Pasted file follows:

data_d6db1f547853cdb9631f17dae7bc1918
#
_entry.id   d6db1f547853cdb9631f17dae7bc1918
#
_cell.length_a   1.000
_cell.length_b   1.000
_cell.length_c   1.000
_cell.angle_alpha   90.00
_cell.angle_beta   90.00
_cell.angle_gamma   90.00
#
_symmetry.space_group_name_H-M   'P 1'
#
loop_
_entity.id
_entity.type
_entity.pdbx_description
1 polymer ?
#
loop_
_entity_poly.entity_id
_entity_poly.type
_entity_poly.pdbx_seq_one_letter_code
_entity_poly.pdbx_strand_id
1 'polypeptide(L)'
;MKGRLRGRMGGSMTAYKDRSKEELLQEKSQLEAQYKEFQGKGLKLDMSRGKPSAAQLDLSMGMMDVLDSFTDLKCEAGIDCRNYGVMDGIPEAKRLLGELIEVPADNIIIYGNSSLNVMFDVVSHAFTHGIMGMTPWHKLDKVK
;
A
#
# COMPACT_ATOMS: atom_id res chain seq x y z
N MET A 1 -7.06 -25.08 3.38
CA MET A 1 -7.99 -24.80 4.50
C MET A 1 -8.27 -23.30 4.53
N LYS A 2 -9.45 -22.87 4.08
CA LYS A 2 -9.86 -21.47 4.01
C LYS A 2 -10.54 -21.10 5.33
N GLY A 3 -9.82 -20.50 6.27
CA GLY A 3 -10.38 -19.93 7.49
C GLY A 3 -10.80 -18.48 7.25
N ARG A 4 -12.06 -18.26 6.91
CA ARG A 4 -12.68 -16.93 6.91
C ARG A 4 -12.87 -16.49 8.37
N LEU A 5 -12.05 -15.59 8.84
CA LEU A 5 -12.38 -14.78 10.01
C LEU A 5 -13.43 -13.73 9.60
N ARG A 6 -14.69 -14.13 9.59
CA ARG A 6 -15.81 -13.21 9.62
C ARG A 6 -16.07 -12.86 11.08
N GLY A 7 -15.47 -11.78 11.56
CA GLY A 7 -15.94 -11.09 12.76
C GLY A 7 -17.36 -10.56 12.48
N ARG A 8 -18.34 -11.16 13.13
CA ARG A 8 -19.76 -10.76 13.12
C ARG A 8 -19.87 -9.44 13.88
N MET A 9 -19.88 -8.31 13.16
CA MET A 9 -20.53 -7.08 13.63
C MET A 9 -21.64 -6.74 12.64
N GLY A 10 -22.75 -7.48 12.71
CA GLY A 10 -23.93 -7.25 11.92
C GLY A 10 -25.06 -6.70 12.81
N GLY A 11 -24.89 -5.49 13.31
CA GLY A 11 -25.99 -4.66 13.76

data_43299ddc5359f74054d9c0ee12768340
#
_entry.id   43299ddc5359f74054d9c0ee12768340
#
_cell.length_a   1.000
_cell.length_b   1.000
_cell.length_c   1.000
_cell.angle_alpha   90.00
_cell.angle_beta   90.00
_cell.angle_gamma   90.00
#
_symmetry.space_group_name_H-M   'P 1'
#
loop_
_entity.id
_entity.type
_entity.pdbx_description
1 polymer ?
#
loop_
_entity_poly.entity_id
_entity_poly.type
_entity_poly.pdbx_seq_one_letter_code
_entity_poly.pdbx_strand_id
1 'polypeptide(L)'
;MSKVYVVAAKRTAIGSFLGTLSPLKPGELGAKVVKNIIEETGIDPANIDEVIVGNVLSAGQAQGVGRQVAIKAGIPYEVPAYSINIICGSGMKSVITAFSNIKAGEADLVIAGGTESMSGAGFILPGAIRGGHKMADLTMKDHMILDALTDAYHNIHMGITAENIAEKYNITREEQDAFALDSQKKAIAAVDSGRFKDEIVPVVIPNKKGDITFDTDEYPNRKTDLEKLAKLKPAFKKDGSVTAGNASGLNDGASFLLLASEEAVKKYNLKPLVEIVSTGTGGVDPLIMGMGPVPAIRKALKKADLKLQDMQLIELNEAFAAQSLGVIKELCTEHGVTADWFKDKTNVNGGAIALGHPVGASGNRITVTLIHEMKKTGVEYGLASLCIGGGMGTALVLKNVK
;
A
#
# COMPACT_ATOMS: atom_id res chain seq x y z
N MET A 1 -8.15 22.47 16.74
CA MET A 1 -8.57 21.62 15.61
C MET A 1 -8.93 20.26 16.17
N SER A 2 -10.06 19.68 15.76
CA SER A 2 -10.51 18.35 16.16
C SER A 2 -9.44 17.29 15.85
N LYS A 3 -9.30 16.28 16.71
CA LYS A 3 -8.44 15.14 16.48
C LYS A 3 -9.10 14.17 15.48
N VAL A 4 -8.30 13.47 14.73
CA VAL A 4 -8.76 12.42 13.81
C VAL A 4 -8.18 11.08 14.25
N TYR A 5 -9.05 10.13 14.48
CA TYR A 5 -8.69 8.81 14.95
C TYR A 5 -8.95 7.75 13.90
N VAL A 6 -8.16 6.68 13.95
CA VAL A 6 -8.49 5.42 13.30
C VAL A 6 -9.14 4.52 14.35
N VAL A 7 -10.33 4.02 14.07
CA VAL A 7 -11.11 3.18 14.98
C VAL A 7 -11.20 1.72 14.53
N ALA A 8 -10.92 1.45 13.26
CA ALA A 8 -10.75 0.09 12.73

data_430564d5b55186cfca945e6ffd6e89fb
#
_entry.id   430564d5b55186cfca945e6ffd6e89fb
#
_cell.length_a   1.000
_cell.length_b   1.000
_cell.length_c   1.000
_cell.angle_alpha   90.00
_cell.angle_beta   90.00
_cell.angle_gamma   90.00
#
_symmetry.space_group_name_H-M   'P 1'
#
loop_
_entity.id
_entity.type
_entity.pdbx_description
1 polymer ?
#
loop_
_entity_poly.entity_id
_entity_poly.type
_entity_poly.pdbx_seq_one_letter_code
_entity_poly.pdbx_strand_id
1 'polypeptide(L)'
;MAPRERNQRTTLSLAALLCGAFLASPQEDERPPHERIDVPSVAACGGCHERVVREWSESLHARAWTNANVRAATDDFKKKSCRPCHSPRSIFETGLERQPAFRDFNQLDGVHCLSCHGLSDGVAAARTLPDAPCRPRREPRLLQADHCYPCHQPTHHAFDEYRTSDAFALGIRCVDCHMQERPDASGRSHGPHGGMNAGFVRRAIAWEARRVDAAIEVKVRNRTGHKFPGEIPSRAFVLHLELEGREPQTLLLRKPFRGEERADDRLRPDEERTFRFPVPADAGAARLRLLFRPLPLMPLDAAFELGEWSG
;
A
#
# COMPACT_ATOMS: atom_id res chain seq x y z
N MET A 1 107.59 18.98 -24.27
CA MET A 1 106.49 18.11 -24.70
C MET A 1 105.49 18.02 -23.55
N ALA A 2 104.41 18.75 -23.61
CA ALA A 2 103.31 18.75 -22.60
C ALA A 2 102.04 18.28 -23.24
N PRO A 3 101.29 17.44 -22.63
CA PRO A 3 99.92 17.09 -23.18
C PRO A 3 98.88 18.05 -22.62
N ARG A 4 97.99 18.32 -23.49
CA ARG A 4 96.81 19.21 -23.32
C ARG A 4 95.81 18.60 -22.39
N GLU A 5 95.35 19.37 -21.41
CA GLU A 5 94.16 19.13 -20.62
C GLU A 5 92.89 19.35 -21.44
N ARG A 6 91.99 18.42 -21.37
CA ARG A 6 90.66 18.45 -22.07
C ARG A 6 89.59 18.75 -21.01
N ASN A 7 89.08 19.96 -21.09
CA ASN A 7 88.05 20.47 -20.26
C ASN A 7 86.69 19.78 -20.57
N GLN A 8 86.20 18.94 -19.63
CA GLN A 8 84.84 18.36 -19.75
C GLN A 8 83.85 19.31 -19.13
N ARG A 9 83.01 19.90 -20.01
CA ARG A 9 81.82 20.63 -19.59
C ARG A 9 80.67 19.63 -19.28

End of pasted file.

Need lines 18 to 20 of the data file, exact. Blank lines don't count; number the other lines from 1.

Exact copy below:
1 polymer ?
#
loop_